As you may have noticed in my blog posts, I avoid using the terms ‘developing world’ or ‘Third world’. Instead, I use the term ‘Majority world’. Here’s why.
The terms ‘developing world’ and ‘Third world’ imply that ‘development’ is a standard, linear process, and that certain ‘developed’ countries have finished ‘developing’ and are the norm towards which all countries should strive. We know that this is simply not the case. There are many ways in which nations evolve over time, and all nations have strengths and challenges and are continuously evolving. Thus, the terms ‘developing world’ and ‘Third world’ seem inappropriate and incorrect.
In recognition of this, people are starting to use alternate terminology, three sets of which I will highlight here:
Majority world / Minority world: The term ‘Majority world’ highlights the fact that the majority of the world’s population lives in these parts of the world traditionally referred to as ‘developing’. The term ‘Minority world’ is similarly used to refer to those countries traditionally referred to as ‘developed’, where a minority of the world’s population resides.
Global South / Global North: These terms reflect the geographic and other divisions between countries that are generally found in the southern hemisphere of the earth – traditionally referred to as ‘developing’, and those generally found in the northern hemisphere – traditionally referred to as ‘developed’. See this Wikipedia page on the North-South divide.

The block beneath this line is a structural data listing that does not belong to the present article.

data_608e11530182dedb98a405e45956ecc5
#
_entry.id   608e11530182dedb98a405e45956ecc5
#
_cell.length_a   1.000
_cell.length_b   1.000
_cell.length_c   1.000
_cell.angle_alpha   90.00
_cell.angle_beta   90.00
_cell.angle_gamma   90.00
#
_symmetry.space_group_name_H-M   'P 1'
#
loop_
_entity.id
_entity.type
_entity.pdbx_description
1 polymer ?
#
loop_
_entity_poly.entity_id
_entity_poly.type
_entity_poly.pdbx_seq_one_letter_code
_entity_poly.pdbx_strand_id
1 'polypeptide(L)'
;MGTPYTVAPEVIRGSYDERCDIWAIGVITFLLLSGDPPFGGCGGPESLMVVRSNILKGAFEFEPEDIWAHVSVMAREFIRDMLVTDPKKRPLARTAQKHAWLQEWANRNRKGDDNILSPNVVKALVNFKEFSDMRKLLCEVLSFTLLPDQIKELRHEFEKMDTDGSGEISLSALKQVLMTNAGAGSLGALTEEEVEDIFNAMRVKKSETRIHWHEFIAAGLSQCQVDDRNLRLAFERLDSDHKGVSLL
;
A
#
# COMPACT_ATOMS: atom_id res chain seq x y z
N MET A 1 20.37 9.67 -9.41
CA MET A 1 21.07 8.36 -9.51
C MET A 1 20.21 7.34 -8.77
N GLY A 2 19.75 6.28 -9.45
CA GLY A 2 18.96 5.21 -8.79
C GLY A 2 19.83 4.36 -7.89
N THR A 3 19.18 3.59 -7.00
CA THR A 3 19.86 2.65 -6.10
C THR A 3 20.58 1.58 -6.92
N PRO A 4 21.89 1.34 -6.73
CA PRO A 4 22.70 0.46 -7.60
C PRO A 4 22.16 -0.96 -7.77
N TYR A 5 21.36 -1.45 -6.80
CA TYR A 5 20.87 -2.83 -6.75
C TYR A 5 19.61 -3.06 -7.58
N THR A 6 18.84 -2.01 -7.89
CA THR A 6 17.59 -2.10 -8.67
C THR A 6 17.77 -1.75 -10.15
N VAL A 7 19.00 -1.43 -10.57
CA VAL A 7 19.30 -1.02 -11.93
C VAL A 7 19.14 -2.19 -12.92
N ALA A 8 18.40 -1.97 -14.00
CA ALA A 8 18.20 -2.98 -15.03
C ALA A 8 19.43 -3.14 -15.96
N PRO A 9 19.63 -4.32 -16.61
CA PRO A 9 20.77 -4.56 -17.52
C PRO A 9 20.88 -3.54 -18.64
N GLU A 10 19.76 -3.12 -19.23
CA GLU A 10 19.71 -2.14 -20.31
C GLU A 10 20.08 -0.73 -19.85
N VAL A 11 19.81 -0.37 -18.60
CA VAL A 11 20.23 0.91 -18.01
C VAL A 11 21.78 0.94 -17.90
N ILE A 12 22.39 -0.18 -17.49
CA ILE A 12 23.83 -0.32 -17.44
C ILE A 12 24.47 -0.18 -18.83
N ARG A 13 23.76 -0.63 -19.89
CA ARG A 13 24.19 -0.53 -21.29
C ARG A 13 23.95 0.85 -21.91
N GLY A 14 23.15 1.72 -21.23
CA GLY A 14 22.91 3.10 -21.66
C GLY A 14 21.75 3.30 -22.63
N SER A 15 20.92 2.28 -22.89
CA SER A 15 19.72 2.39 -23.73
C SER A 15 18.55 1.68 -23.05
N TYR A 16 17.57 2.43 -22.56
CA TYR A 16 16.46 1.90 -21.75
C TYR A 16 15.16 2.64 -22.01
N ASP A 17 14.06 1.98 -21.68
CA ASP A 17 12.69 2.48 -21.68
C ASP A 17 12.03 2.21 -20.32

WEIRD: Finally, in psychology, there is increasing recognition that most research is conducted with people from Western, Educated, Industrialised, Rich and Democratic (WEIRD) countries, which are only a small and biased sample of the world’s diversity. See this Atlantic article.
I have generally preferred to use the term ‘Majority world’ because it actively counters the negative and marginalizing connotations of the terms ‘developing’ and ‘Third world’ used in the mainstream discourse.
Which terms do you prefer and why? Please share your thoughts in the comments section.
See related posts:
- Social work: What does it mean to me?
- Educational and other effects of giving children tablets for learning
- Knowledge and responsibility
- Research ethics: Implementing international guidelines in complex local realities
- Early childhood education: Questioning play and child-centred approaches
- Learning and development in context